Amidst growing concern that the single-player game industry is dying, Square Enix reaffirmed its commitment to creating single-player gaming experiences in the future.
In an interview with Metro, Square Enix CEO Yosuke Matsuda addressed concerns regarding a comment the company had previously made which suggested the studio was interested in pursuing more “games as a service” initiatives. Some fans took that to mean that the company will be adding more microtransactions and loot boxes to its games. However, Matsuda says that the situation isn’t quite that simple.
“Recently people have been discussing loot boxes and people not using that properly, I think that’s all linked to this bad perception people have to the words ‘games as a service,'” said Matsuda. “But really, the way we’re looking at it, what it boils down to is… that idea of keeping people engaged with our games and enjoying them for longer periods of time.”
Matsuda expanded on that idea by stating that, “The way we use that expression, really… the whole idea, for a single-player game particularly, is the idea that you have the game released and you keep adding more content to keep the players engaged and enjoying the game. And that helps to make it more of a full experience, and that brings in more players to the original game. That’s the rough approach we take to the idea, and that’s why we described games as a service in that sense.”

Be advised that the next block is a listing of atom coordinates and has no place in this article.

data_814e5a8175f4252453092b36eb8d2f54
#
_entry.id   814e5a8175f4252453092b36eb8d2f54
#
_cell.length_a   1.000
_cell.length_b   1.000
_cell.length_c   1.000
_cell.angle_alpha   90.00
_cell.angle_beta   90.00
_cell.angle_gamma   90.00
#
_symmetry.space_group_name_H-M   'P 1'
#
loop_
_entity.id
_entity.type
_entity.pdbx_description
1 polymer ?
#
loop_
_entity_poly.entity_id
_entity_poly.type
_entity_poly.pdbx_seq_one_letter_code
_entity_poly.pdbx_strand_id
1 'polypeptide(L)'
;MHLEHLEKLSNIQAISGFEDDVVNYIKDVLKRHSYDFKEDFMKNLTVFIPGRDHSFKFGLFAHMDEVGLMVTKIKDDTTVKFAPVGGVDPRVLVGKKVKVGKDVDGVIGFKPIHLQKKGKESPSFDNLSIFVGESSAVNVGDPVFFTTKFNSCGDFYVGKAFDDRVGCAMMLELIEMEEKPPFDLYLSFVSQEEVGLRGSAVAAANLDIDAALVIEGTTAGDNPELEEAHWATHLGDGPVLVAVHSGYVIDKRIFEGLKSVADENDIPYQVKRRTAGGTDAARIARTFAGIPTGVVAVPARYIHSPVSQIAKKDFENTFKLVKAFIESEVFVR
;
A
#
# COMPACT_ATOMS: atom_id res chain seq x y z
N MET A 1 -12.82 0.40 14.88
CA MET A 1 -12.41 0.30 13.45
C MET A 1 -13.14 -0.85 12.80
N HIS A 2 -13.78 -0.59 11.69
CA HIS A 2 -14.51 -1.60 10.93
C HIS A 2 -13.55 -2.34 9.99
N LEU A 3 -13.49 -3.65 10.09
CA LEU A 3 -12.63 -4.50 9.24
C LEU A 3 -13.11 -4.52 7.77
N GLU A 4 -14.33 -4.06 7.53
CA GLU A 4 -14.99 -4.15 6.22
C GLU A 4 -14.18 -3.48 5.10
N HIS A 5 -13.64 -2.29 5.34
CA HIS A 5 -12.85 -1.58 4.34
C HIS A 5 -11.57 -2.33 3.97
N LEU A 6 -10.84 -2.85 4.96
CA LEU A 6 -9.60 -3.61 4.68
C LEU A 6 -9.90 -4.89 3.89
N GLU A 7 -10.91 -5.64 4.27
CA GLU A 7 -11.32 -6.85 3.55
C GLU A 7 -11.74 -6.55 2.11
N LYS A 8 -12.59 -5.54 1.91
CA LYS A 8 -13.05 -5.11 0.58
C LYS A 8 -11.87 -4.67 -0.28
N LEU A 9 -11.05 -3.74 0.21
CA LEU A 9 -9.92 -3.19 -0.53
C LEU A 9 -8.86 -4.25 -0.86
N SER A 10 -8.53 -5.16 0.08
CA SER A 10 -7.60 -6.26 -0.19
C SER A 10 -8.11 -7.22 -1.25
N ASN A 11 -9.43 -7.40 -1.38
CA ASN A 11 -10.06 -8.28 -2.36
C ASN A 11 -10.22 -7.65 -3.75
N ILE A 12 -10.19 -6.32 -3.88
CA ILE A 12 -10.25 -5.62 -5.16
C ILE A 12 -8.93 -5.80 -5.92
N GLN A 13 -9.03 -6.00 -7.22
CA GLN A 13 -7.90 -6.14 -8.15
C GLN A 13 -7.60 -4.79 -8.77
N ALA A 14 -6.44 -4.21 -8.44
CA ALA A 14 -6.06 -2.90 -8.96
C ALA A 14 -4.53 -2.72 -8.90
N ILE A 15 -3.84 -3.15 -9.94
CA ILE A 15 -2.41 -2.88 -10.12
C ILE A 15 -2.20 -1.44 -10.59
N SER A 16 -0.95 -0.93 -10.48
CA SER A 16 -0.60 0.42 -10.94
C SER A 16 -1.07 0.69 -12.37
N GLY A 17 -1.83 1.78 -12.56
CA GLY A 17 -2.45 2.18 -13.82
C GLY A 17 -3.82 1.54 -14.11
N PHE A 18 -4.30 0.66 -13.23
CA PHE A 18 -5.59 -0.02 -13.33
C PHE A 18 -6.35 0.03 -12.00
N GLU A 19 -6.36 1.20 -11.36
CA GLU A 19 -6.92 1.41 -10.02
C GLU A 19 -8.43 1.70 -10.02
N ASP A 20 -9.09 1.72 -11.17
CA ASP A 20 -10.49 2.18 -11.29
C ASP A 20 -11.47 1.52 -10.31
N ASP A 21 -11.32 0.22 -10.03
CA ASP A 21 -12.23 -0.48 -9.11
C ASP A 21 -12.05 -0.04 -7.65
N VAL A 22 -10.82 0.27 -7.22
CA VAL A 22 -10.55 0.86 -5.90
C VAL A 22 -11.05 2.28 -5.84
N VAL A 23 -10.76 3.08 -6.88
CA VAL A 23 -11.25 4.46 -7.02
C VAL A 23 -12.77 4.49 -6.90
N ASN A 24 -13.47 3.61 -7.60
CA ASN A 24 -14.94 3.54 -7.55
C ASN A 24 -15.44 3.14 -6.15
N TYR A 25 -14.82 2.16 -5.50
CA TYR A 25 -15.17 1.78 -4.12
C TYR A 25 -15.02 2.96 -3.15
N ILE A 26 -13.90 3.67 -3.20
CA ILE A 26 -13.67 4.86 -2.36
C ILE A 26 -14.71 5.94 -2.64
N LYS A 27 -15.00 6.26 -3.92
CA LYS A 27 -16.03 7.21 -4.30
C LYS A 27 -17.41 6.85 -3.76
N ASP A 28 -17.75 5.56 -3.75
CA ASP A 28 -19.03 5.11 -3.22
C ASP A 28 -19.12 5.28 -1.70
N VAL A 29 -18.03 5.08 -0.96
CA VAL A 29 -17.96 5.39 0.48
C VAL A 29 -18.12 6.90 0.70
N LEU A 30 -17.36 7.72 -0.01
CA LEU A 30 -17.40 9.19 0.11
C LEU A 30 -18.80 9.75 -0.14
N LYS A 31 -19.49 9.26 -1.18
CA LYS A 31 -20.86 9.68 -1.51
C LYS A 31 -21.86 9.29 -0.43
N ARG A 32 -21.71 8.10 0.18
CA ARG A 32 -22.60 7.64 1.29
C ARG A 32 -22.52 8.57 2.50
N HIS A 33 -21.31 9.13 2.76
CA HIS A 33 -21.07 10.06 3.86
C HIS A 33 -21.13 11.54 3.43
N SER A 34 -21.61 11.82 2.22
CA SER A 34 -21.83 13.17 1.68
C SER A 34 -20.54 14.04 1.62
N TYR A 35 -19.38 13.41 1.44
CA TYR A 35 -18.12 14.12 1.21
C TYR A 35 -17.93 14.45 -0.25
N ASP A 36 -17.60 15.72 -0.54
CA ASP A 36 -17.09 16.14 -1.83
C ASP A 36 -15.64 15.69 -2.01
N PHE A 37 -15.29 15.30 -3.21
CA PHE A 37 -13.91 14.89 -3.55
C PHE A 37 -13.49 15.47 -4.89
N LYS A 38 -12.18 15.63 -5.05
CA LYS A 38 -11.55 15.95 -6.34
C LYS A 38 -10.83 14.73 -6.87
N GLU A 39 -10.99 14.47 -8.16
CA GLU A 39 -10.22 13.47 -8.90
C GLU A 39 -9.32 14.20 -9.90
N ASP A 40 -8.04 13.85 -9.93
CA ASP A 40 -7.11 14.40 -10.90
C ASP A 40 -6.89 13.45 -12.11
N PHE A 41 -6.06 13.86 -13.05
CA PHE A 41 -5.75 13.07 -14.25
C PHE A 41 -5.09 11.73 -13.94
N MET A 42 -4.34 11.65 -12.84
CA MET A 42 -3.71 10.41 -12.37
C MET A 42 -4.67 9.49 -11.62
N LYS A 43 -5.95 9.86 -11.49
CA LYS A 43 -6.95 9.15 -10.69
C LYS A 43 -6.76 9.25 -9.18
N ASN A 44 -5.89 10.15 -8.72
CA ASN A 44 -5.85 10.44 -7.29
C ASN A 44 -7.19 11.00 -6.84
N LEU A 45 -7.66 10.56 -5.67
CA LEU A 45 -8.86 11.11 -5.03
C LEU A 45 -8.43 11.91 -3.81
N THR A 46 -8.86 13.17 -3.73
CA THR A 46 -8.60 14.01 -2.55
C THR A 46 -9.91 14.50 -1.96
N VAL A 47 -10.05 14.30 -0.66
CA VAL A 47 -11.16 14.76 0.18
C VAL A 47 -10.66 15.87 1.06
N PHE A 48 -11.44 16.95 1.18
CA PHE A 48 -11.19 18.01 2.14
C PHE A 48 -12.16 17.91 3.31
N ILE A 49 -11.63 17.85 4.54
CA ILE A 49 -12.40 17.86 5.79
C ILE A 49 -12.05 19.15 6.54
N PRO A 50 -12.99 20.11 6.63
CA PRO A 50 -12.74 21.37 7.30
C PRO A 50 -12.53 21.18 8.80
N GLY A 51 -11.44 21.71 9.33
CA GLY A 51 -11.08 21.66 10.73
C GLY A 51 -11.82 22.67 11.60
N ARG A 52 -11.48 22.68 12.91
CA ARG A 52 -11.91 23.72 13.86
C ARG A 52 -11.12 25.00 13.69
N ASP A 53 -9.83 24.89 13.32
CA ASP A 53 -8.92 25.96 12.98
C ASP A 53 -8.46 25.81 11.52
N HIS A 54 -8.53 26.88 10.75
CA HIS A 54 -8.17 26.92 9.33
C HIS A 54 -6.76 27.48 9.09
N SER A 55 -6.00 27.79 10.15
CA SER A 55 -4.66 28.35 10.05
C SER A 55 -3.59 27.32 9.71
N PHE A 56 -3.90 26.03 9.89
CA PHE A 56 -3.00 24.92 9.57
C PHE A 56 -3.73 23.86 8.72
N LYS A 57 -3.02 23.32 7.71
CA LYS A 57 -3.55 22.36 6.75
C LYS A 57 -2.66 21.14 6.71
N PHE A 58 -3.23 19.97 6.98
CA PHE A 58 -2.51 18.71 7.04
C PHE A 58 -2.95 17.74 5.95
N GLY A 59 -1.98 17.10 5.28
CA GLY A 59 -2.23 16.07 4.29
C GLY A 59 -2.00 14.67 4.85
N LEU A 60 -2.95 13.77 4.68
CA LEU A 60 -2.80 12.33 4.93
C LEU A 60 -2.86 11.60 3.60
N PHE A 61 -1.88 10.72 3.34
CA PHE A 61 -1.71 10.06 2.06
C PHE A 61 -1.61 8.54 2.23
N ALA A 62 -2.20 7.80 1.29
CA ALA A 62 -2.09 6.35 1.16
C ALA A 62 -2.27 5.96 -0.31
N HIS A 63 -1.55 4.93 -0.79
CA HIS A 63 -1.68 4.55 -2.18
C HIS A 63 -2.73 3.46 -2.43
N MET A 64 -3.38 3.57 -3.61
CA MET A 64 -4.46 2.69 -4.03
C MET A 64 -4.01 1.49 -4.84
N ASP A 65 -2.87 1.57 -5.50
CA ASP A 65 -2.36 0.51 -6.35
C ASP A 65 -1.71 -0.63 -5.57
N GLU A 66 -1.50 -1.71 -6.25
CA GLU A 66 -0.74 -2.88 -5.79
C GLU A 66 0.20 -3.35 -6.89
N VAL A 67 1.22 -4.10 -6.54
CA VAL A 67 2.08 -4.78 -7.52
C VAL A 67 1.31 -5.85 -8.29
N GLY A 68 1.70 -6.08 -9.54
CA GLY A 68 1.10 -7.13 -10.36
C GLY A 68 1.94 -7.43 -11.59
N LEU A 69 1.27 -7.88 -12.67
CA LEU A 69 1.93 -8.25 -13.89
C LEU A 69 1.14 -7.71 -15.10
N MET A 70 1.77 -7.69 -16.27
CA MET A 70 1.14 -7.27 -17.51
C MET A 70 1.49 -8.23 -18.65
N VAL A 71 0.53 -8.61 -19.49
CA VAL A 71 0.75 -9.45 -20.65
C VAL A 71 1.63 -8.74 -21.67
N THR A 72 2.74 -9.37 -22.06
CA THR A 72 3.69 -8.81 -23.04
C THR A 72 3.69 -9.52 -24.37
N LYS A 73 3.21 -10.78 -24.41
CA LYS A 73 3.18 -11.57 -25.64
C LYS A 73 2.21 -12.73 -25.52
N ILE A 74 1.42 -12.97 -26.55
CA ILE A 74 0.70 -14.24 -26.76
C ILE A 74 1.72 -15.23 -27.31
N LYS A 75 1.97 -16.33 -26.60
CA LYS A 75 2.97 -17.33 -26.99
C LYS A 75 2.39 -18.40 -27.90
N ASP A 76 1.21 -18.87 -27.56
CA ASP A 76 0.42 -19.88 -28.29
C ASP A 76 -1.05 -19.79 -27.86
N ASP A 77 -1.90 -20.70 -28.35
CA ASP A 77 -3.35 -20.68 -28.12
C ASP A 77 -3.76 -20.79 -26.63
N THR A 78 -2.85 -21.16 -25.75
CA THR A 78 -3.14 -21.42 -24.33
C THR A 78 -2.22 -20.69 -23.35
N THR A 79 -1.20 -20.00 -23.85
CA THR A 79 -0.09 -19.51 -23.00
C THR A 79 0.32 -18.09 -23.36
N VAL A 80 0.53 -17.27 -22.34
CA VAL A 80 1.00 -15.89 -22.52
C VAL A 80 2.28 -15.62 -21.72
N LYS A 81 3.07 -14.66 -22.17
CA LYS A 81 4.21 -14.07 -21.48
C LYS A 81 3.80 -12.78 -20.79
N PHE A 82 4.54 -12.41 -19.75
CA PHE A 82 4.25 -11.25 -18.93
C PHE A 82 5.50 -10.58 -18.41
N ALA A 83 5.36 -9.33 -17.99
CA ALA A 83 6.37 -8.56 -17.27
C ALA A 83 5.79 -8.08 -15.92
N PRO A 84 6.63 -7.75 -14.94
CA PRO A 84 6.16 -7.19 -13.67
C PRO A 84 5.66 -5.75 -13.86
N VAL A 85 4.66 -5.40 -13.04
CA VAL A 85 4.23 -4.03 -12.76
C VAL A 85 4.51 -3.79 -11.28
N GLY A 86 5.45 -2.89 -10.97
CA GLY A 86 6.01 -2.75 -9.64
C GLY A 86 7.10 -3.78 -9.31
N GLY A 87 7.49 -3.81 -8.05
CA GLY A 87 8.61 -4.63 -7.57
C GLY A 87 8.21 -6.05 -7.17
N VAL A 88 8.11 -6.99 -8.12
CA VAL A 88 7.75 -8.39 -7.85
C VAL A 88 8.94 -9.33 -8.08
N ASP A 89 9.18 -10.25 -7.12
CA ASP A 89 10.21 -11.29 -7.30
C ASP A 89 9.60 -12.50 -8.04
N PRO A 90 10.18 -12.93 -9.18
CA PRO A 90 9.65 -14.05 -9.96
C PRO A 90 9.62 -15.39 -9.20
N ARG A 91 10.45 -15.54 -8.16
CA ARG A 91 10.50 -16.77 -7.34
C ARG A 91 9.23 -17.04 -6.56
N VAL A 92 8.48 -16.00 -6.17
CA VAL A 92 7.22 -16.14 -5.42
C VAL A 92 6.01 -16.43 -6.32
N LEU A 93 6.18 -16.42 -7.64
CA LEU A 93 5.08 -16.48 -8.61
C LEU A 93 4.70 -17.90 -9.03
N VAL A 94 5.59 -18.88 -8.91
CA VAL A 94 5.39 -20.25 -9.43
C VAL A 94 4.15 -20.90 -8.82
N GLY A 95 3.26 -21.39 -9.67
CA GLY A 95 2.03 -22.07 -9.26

If recent examples of game companies abusing the concept of games as a service have you worried, it’s worth considering that Square Enix’s recent releases seem to exemplify what the company hopes to accomplish via this initiative. Final Fantasy XV, for instance, has enjoyed a great deal of post-release content in the form of planned DLC and unplanned events. Before IO was dropped by the publisher, the Hitman series also featured quite a bit of post-release content designed to keep the game fresh.
A steady stream of extra content added to a single-player game after its release seems to be what Square Enix is working to achieve with its promise to keep looking into games as a service. However, we’ll have to monitor this situation as it develops to say for sure whether that is the case.